Translating is to make love with the world

The newly Works that work magazine, edited by typographer Peter Biľak, offers an excellent interview of Linda Asher, former fiction editor at The New Yorker and translator of Milan Kundera’s French works : Translation is a human exchange (no full access online, though).

For a translator, all reading is of course nourishing and essential for a working lexicon of dictions, experience and information. When I am engaged in a particular book project, I often read around it widely and intensively –for the period, for the world it comes from, or perhaps to broaden my sense of the author’s own range of reference and culture. (…) When I first read a text for translation, it is to learn its nature: whether the text is gloomy or lifting, sharp-tonguered or exuberant. I look for the meaning, the sound of the text, the song, which to say the style, and my goal would be to find the English to answer in kind.

Translating is to write, thus to play music with words.

What I appreciate in a good translation is a competence in both languages; attention to the argument or plat so that a reader’s experience is not disrupted by missteps or a tin ear; a sense that the song of the original has been brought across by a translator who can sing it…. We all are pleased to read a significant work even when it has some faults, but there is a special pleasure when you can feel the matching of rhythms, of tones, between author and translator. And I think that can probably be sensed even in work from an unfamiliar tongue –a verse, a sureness.

All this is rather common. Let’s read though the next paragraph, which is more original that the mere Traduction Trahison (as in French) :

Translation is a kind of impersonation, I think. As a translator and as a self, I am keen to observe the world consciously, and to notice dialogue, notice dialect, notice personal styles of speech, notice tics. If you have  a large enough library of this kind of experience, and if you have made yourself specifically aware of it, you’ve got many pages of experience to riffle through and decide whether you have the appropriate English available for the book at hand. It is important to have a very broad English, access to all sorts of English, to get the character of a text. So reading and being out in the world are very important for any writer, but maybe especially for a translator. I think that an encased and enclosed life probably doesn’t give you the chance to do this well.

Translating is to make love with the world. We might safely bet that Svletana Geier and Lydia Davis would agree.

& :
Translating translated translation | Svletana Geier | Lydia DavisTraduction ? – (webOL).

3 réflexions sur “Translating is to make love with the world

  1. Théophile dit :

    I totally agree with you about this subject !

    How many artists did a translation about a piece of another artist, to try to make him better known ?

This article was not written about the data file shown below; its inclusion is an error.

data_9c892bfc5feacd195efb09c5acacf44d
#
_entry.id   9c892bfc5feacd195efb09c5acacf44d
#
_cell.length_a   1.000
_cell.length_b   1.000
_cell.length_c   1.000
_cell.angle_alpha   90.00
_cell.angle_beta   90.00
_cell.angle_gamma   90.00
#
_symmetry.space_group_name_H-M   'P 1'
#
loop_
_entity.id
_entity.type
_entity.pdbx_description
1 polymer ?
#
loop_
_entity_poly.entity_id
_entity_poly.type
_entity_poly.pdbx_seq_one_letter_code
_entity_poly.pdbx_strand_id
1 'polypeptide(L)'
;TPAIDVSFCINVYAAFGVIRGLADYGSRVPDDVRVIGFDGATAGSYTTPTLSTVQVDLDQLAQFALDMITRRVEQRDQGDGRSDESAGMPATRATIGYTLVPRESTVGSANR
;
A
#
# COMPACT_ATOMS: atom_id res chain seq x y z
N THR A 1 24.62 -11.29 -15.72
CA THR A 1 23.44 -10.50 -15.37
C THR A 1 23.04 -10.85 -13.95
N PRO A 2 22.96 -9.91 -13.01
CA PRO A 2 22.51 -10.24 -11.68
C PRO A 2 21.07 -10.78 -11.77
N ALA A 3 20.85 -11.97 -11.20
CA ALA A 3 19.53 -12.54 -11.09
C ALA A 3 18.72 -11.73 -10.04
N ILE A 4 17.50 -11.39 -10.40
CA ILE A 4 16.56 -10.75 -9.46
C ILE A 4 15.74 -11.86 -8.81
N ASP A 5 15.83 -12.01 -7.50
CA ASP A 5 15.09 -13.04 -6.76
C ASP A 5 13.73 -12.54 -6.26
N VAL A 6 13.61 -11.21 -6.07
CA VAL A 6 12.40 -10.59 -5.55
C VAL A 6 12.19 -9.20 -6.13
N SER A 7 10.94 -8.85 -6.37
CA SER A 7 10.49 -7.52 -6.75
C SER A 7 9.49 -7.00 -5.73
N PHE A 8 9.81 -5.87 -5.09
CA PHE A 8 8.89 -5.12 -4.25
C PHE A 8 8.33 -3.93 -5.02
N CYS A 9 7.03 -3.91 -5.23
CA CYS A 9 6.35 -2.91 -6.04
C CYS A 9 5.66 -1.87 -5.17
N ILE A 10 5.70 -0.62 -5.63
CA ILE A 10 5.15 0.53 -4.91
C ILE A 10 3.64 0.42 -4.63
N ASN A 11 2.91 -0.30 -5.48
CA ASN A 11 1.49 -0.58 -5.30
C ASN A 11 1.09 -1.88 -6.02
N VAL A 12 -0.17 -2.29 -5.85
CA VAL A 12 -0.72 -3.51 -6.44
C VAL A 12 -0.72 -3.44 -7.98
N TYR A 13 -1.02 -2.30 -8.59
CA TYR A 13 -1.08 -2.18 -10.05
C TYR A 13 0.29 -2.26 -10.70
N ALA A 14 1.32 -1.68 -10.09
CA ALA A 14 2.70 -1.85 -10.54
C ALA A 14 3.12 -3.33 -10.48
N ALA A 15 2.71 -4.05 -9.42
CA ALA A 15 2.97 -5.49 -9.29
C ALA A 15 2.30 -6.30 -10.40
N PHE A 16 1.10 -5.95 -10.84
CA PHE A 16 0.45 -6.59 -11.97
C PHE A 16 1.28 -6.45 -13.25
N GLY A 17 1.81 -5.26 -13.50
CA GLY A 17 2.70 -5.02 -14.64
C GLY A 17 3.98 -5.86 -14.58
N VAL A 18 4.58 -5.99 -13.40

Mais, je laisserais à d’autres le soin de trouver les mots qui retransmettent au mieux des idées des uns, car je n’ai pas cette aisance. Et je les remercie d’avance de leur fidélité envers les mots de l’auteur, afin que ceux qui les liront puissent ressentir ce que lui même aura ressenti.

  2. WebOL dit :

    @Théophile :

    I am grateful to you for this reading.

    Ta remarque me fait penser à ce qu’ajoute Linda Asher, pour répondre à la question de savoir s’il est des textes impossibles à traduire « because of a combination of a particular style and period« .

    I can’t imagine that would be so. If there’s a reader for it, and if the reader is somebody who relishes pulling up language to meet it, then even the abstruse stuff of the most insane or knotty writer should be susceptible of translation. I can’t imagine that a priori one would say about anything that is cannot be translated, because translation is as a human exchange. A book is not only a text, and I don’t see translation as an exclusively literary activity, but as a human exchange. It’s a social act, an act of transporting something valuable from one mind to another: I’m trying to tell one person what another person has said.

  3. Théophile dit :

    C’est exactement cela ! D’ailleurs, c’est tout à fait vérifiable : Prenons par exemple les Souffrances du jeunes Werther. Ce roman fut traduit maintes et maintes fois, par des admirateurs, ou par des littéraires. Il se trouve que dans le second cas, ayant eu vent de la vague de suicides qui a été facilitée par cette histoire, se sont permis de transformer quelque peu le texte, et de rajouter d’importantes notes tentant de déjouer la puissance du romantisme.

    http://books.google.fr/books?id=tFxZ5266I6cC&printsec=frontcover&hl=fr&source=gbs_ge_summary_r&cad=0#v=onepage&q&f=false

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